The origins and evolution of life: Re-examining the evidence of early life traces
Even though Earth has been habitable (has had surface liquid water and some crust) for 4.3 billion years, and the oldest putative traces of life suggested go back up to 4.1 billion years, the presence of a microbial biosphere is solidly demonstrated only since 3.4 billion years ago.
Re-examining the evidence of the first traces of life is essential in the search for the origins and evolution of life, on Earth and elsewhere in the universe, underlines this week Professor Emmanuelle Javaux, paleobiologist and astrobiologist at the University of Liège, in the journal Nature.
The challenges are numerous: the preserved rock record starts only around 4 billion years and is fragmentary, and ancient rocks that possibly contain biosignatures have been transformed by various geological processes over time, and may be contaminated by more recent life forms. In addition, natural non-biological processes can create mineral or organic structures with chemistries and morphologies that resemble life. Finally, when a trace of life is demonstrated, it is sometimes difficult to determine its identity and metabolism.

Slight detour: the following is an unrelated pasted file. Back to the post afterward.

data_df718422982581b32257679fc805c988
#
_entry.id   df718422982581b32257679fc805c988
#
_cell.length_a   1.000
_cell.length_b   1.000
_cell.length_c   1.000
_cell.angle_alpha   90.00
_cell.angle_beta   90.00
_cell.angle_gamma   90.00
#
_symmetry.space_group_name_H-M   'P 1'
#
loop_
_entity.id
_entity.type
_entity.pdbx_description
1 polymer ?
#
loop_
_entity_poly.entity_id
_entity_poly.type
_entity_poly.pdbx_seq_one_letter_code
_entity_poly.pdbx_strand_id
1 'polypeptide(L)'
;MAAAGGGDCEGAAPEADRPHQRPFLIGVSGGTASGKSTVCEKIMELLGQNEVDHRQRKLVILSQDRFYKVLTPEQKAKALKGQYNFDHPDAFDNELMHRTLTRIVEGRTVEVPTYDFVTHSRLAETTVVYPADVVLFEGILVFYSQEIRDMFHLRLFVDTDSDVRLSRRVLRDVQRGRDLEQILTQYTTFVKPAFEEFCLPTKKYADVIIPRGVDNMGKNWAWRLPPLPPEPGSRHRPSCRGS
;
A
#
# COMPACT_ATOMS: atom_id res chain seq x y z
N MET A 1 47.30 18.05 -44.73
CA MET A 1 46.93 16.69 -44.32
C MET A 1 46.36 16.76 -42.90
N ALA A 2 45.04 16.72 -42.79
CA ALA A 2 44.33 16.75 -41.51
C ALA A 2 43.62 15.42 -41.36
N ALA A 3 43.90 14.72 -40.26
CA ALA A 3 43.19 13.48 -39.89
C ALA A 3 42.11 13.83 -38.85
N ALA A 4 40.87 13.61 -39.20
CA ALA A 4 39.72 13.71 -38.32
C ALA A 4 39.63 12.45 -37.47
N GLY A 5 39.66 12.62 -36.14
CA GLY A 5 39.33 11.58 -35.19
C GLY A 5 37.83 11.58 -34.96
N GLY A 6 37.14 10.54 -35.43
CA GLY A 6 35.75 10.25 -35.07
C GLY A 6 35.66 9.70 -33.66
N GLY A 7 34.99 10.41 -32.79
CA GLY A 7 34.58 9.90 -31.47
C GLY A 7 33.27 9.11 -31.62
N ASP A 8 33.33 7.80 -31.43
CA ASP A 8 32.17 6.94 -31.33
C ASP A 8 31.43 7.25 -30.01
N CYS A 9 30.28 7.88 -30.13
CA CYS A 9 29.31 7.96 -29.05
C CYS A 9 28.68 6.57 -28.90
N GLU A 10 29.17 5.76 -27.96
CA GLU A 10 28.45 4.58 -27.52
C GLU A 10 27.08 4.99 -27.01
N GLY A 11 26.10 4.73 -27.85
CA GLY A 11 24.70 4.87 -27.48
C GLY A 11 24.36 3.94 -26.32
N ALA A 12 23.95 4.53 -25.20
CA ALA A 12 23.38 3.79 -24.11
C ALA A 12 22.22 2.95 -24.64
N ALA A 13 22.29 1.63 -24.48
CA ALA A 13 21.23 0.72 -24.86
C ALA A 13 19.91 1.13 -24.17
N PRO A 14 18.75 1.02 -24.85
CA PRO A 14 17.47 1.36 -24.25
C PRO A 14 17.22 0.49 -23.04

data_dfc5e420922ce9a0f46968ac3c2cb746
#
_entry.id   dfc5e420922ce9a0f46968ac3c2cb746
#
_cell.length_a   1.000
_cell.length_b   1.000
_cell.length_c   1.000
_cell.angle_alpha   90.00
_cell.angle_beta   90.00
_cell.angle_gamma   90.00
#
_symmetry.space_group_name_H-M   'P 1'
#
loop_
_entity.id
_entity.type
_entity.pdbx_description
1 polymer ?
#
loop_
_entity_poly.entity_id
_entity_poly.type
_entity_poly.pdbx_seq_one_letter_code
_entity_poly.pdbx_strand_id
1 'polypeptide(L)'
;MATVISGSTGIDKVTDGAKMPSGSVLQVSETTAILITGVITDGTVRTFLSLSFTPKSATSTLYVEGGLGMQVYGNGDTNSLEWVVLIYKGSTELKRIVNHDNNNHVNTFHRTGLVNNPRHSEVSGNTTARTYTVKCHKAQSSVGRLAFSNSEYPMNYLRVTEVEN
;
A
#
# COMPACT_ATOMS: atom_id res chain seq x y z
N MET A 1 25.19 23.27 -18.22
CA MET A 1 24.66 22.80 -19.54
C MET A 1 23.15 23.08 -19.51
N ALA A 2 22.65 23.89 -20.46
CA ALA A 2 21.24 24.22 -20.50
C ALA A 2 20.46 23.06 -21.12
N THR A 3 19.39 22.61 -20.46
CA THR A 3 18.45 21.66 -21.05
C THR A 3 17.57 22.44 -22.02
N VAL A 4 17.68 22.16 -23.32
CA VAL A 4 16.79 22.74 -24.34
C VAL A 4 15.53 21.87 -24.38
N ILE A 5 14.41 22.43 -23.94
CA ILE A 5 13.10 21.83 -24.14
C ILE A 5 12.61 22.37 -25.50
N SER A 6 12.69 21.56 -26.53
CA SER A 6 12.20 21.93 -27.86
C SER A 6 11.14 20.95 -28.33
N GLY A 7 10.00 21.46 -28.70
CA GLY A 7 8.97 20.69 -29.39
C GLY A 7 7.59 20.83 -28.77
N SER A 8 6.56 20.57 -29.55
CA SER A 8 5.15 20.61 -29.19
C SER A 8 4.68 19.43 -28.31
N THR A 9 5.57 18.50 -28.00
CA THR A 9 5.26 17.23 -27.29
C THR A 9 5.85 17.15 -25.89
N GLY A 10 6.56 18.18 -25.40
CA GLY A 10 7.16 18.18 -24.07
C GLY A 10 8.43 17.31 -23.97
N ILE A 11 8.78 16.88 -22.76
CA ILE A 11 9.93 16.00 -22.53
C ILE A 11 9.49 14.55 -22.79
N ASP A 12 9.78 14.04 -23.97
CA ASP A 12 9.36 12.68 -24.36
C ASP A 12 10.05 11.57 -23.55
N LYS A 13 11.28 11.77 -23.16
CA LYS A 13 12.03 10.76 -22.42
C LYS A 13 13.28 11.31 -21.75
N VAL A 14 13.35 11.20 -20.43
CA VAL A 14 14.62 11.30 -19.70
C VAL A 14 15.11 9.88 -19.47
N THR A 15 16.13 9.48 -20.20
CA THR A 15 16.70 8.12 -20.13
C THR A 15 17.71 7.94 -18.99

New advances in micro- and nano-scale analyses, as well as experimental approaches, make it possible to improve the characterization of these biosignatures and to constrain abiotic processes, taking into account the geological context. Re-examining the evidence of the first traces of life is a challenge, but is essential in the search for the origins and evolution of life on Earth but also beyond on habitable planets or moons, as space agencies have come to realize.
This research is at the heart of astrobiology, a recent scientific discipline that aims to understand the origin, evolution, distribution, and future of life in the universe.